• MAT 1803 - Survey of Finite Mathematics

3 Credit Hour(s)

Introduction to topics selected from the following: logic and set theory, elementary linear algebra, introduction to linear programming, elementary probability and combinatorics, history of numbers, statistics and the consumer, geometry and art, and finance.

Prerequisite: Completion of a year of high school Algebra I with a grade of at least “B,” or MAT 0993 with a passing grade (of at least “C-”).


  • ORL 1013 - Foundations in Leadership**

**This course has a lab fee

3 Credit Hour(s)

This is the first and foundational course in the Center for Biblical Leadership’s PBA Lead - leadership academy.  It will provide an introduction and overview of leadership concepts, principles and practices that integrate biblical teaching on leadership, with one’s own spiritual growth and leadership best practices.  The course will provide the foundation of a transformative leadership experience.  We will address and create a path for both the development of leadership character and competence integrated with one’s vocational choice and missional call.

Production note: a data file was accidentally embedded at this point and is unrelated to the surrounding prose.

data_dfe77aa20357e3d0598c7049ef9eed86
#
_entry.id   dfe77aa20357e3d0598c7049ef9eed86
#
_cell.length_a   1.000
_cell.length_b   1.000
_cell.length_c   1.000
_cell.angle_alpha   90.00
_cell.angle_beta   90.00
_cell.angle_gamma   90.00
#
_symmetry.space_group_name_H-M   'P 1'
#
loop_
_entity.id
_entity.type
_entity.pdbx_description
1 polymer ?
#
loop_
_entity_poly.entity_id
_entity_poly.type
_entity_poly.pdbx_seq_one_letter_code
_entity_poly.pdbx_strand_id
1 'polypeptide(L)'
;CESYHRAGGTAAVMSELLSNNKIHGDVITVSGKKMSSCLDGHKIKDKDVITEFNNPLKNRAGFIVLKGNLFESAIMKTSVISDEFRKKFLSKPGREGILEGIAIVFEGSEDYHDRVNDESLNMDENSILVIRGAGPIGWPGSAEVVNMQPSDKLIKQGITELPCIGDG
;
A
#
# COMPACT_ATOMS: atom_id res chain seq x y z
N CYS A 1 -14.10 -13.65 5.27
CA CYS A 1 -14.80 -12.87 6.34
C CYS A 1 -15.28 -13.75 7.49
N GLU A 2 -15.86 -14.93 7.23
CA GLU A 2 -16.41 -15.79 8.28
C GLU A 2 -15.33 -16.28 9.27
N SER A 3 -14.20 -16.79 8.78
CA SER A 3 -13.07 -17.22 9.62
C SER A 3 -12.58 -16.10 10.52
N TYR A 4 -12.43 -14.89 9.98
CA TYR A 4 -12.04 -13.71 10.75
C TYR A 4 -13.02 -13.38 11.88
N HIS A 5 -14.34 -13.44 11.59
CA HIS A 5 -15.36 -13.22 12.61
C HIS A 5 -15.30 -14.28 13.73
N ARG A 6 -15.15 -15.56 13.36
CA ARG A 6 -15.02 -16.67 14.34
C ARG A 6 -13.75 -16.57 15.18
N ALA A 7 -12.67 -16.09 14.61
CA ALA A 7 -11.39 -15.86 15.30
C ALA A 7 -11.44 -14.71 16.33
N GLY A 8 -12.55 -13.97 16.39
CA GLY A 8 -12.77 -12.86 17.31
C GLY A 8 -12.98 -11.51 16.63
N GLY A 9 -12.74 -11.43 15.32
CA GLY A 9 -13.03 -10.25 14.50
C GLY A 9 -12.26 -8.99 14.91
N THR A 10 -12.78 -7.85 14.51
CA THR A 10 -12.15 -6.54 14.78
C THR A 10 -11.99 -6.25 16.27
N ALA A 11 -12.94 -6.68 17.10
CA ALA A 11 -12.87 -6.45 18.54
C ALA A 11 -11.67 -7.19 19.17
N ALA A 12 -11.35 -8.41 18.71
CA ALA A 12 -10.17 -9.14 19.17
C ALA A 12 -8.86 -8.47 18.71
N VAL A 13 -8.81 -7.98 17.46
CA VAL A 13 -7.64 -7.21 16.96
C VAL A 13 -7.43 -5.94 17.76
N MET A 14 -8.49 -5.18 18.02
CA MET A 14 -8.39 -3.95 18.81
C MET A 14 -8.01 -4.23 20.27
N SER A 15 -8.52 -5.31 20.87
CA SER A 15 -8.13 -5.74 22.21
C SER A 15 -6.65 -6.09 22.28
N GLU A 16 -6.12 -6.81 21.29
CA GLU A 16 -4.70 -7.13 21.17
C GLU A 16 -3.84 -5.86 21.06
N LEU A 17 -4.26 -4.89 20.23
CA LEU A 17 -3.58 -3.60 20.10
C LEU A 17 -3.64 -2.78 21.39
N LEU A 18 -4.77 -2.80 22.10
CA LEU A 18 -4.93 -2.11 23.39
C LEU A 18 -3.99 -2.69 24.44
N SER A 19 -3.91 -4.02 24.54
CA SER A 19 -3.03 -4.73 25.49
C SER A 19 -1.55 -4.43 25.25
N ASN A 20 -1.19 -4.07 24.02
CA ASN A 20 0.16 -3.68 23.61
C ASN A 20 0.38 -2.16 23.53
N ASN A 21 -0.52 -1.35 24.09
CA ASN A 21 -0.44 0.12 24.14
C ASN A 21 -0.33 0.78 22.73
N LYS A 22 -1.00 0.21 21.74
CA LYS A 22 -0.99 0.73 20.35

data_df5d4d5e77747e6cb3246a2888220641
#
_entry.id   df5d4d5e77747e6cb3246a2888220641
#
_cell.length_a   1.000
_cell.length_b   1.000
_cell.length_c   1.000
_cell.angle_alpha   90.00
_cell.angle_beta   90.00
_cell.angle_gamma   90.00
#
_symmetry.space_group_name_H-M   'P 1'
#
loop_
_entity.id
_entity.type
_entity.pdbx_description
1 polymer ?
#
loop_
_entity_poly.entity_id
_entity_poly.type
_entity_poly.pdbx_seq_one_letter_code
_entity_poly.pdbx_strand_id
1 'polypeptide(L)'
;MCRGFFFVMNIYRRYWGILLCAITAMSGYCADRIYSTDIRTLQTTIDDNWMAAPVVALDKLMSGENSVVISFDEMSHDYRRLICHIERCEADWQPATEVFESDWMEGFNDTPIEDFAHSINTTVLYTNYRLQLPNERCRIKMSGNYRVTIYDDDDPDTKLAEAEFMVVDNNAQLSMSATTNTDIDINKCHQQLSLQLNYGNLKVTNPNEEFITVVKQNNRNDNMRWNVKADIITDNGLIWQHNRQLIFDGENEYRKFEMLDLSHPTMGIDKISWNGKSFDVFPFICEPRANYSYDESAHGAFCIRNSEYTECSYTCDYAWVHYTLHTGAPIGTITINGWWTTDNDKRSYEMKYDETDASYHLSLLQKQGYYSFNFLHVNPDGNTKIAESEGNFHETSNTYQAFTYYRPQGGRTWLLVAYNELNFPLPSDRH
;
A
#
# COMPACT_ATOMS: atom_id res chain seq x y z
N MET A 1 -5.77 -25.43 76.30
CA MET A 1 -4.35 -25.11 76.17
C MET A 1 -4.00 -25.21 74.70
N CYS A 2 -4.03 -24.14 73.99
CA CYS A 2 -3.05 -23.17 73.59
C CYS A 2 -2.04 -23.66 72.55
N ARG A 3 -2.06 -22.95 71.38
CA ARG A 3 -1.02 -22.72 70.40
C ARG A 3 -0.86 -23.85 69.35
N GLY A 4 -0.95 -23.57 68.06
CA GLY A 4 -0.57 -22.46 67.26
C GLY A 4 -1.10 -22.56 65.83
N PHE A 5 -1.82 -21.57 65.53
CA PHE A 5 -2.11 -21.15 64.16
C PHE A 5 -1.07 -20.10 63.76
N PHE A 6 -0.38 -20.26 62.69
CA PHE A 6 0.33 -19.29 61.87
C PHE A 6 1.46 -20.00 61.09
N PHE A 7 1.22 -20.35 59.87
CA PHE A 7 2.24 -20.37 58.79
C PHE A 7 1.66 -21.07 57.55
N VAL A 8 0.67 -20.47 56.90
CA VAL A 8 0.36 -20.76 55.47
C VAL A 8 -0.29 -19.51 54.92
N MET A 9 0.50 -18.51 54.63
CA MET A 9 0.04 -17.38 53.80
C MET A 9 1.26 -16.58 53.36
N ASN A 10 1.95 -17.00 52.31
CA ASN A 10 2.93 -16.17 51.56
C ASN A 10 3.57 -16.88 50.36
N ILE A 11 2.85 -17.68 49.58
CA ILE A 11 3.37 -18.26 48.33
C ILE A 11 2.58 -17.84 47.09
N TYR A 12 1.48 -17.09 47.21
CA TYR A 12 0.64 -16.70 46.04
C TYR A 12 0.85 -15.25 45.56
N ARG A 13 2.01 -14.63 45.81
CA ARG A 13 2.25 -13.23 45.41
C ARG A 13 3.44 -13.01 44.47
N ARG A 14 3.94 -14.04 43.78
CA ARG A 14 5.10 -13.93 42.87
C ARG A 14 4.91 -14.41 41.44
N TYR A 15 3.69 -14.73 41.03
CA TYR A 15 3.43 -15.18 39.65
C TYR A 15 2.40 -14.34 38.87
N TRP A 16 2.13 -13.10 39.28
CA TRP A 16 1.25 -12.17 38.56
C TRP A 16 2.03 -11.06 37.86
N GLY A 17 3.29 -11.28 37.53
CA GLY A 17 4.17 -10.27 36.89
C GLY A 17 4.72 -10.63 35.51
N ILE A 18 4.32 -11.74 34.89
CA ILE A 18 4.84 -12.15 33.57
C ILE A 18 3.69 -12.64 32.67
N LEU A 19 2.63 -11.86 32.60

• HON 1033 - Rhetorical Eloquence

3 Credit Hour(s)

A performance class in which students develop public speaking skills and explore rhetorical theory. Emphasis is placed on the role of rhetoric in the Christian/Western tradition. From a distinctively Christian perspective, this course contemplates the relationship between rhetoric and truth, the aims and tools of the ideal orator, and the role of persuasion in improving the community and the individual.

 

Summer Scholars

ABOUT

Summer Scholars is an accelerated, three week mini-session. Students can enroll in one course, which counts toward your 18 fall semester hours.

  • Dates

    • 8/2-8/20 (Overlaps with the Epsilon Summer session)
  • Costs

    • Resident Cost: $650 (Includes: one course worth up to 3 credit hours; housing; and limited meal plan)
    • Commuter Cost: $125 (Includes: one course worth up to 3 credit hours)

Register 

Contact

Contact Megan_Konynenbelt@pba.edu for more information on Summer Scholars.